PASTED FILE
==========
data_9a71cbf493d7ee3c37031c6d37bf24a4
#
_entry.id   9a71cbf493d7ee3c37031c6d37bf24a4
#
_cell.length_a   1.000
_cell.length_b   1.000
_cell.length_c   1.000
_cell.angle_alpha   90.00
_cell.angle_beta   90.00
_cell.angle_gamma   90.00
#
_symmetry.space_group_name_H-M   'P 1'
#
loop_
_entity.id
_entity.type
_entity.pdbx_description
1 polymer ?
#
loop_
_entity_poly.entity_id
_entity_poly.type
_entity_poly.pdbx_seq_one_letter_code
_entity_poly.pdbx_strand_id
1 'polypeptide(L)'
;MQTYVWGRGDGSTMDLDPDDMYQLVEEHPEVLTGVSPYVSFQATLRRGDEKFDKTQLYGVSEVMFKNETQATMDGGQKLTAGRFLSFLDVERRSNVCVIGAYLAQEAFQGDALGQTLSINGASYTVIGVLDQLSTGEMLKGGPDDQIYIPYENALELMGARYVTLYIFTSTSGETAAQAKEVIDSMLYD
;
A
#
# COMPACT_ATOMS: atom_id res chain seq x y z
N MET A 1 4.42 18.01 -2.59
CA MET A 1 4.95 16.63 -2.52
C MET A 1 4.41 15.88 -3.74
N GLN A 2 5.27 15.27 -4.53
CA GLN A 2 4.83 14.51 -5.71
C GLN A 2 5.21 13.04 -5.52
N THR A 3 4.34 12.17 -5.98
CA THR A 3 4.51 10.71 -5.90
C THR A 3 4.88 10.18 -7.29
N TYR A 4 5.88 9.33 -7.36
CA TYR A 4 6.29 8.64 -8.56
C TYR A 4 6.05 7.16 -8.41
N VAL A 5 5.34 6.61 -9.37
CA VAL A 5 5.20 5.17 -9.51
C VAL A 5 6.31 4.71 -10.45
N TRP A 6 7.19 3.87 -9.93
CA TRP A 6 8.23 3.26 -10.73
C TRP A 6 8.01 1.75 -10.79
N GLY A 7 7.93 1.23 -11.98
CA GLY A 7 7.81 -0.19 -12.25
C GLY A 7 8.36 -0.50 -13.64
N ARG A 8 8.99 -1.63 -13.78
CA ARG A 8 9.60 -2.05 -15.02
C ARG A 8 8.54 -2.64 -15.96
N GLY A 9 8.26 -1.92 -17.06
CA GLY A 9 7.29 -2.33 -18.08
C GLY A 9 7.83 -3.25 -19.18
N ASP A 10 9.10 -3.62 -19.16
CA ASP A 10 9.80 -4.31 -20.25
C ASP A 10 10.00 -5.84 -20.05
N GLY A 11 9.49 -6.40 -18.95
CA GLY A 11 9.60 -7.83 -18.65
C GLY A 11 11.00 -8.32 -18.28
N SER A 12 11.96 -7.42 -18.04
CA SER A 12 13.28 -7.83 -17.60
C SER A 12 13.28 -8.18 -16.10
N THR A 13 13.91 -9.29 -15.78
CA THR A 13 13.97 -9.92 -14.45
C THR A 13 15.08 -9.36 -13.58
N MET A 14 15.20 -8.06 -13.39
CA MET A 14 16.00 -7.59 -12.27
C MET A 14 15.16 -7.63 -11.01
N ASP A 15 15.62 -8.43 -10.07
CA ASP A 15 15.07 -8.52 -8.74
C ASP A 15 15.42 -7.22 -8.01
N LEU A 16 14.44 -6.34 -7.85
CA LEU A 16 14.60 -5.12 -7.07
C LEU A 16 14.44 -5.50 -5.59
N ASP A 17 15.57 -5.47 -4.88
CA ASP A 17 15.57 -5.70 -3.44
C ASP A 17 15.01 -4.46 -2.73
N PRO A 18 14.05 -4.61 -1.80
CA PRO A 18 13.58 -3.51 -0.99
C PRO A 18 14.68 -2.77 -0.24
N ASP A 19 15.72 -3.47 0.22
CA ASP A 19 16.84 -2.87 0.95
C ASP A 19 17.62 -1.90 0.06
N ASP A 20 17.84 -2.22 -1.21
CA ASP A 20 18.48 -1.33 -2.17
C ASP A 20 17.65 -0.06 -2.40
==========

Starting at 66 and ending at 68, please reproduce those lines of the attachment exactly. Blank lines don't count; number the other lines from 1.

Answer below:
C SER A 12 13.28 -8.18 -16.10
N THR A 13 13.91 -9.29 -15.78
CA THR A 13 13.97 -9.92 -14.45